Issues of concern to people who live in the west: property rights, water rights, endangered species, livestock grazing, energy production, wilderness and western agriculture. Plus a few items on western history, western literature and the sport of rodeo... Frank DuBois served as the NM Secretary of Agriculture from 1988 to 2003. DuBois is a former legislative assistant to a U.S. Senator, a Deputy Assistant Secretary of Interior, and is the founder of the DuBois Rodeo Scholarship.
Monday, June 29, 2020
High court rejects environmental challenge to Trump's border wall
The Supreme Court refused Monday to hear a case involving environmental challenges to President Trump’s border wall plans, giving him a green light to build without having to comply with the Clean Air Act, the Endangered Species Act and other major protections.
The case does not resolve ongoing challenges over how Mr. Trump is funding the wall, siphoning Pentagon money.
But it does clear challenges that could have limited the speed and location of construction. Congress has given the executive branch wide authority to waive some of the country’s most iconic laws in order to build border barriers, and past administrations have flexed that power.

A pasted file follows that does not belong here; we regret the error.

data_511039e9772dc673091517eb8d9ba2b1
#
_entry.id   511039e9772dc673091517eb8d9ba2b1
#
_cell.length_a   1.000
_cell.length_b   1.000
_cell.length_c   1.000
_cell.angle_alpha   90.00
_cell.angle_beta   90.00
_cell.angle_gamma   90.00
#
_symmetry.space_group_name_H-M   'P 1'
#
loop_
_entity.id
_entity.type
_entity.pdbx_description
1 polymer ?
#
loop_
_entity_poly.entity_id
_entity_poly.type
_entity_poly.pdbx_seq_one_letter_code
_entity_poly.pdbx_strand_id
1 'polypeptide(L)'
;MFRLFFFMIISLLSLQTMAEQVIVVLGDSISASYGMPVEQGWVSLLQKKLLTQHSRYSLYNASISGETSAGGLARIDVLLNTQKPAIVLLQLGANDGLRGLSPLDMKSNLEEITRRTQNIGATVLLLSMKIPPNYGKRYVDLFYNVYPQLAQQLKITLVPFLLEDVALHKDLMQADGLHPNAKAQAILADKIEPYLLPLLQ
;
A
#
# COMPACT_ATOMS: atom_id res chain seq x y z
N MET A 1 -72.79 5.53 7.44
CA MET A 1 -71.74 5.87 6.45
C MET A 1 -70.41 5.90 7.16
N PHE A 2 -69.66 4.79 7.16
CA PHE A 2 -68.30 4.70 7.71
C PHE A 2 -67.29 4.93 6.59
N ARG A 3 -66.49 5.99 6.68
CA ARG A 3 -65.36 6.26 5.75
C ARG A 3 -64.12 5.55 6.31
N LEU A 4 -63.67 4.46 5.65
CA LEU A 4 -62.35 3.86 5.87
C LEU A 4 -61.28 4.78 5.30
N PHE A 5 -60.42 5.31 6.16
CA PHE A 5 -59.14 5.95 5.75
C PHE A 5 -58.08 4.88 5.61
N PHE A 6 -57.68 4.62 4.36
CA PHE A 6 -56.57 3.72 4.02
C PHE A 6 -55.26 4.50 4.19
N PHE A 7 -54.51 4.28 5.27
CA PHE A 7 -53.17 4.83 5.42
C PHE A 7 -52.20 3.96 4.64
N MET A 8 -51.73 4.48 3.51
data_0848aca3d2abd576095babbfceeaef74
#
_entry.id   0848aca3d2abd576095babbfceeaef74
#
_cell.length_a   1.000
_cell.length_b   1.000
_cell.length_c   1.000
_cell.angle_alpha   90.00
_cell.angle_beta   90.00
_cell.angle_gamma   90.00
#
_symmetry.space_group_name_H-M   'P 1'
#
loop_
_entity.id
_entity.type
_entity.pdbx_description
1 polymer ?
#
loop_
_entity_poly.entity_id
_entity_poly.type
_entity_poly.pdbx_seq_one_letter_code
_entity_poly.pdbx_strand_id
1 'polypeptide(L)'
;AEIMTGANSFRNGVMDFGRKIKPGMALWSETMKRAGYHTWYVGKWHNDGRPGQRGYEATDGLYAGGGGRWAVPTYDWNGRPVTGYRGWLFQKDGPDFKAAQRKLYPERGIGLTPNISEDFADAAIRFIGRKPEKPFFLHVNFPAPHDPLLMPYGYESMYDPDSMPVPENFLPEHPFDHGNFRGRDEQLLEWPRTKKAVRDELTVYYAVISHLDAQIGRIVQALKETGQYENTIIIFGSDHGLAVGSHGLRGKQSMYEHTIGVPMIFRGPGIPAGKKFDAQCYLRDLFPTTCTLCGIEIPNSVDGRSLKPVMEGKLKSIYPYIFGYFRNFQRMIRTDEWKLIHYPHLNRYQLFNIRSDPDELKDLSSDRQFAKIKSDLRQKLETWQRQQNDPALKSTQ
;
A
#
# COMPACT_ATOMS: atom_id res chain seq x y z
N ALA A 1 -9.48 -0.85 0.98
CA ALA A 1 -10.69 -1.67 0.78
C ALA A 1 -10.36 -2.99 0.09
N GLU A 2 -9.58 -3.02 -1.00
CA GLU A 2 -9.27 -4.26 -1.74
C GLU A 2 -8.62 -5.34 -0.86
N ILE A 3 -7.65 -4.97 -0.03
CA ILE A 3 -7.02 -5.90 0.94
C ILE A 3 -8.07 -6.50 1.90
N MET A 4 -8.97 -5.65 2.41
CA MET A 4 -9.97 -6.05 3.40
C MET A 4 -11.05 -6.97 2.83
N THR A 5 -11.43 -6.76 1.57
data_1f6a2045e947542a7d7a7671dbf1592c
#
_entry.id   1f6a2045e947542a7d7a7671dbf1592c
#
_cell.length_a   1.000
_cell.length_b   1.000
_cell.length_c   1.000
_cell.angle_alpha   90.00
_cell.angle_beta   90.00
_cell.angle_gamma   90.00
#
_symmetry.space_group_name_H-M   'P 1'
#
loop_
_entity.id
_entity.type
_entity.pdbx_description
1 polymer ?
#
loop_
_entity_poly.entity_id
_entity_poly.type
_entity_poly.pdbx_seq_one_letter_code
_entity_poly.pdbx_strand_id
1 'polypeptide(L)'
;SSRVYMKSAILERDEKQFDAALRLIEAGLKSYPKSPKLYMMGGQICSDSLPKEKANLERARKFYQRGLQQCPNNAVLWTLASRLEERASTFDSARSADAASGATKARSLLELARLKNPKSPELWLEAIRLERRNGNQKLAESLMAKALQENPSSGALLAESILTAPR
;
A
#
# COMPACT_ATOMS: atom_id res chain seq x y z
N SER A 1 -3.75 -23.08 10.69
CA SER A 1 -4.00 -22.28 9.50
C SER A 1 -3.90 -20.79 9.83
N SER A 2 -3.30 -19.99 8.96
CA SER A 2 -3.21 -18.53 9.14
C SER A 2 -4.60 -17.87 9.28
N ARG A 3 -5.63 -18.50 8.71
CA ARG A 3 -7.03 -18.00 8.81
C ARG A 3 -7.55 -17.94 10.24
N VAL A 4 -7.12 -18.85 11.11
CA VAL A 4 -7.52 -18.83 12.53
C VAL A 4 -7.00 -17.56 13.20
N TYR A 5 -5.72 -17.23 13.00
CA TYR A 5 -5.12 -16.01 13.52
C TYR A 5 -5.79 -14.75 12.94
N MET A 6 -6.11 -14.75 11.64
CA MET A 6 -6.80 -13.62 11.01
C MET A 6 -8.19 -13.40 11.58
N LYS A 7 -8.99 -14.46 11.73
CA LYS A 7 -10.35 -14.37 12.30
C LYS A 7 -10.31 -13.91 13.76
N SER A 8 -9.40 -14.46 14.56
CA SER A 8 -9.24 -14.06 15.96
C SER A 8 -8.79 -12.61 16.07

Mr. Trump, though, has pushed the limits with his plans to construct more than 700 miles of new border wall. Homeland Security has cleared the way for construction by waiving everything from the Endangered Species Act and the Clean Water Act to the Religious Freedom Restoration Act, the Antiquities Act, the Native American Graves Protection and Repatriation Act and the Eagle Protection Act. Environmental groups said the law Congress approved allowing those waivers was too broad, effectively turning legislative powers over to the Homeland Security secretary.
“If the capacious Section 102(c) waiver authority does not violate the non-delegation doctrine as it has evolved in modern jurisprudence, then nothing does— and the doctrine is meaningless,” the Center for Biological Diversity, the lead challenger, wrote in a brief asking the high court to hear the case.
But the Trump administration pointed out that Congress does retain powers to limit wall construction — and indeed has done so in spending bills, putting boundaries on what types of fencing could be used and where it could go.
Justice Department lawyers also pointed out that every court to consider the matter has backed the waiver law. Washington Times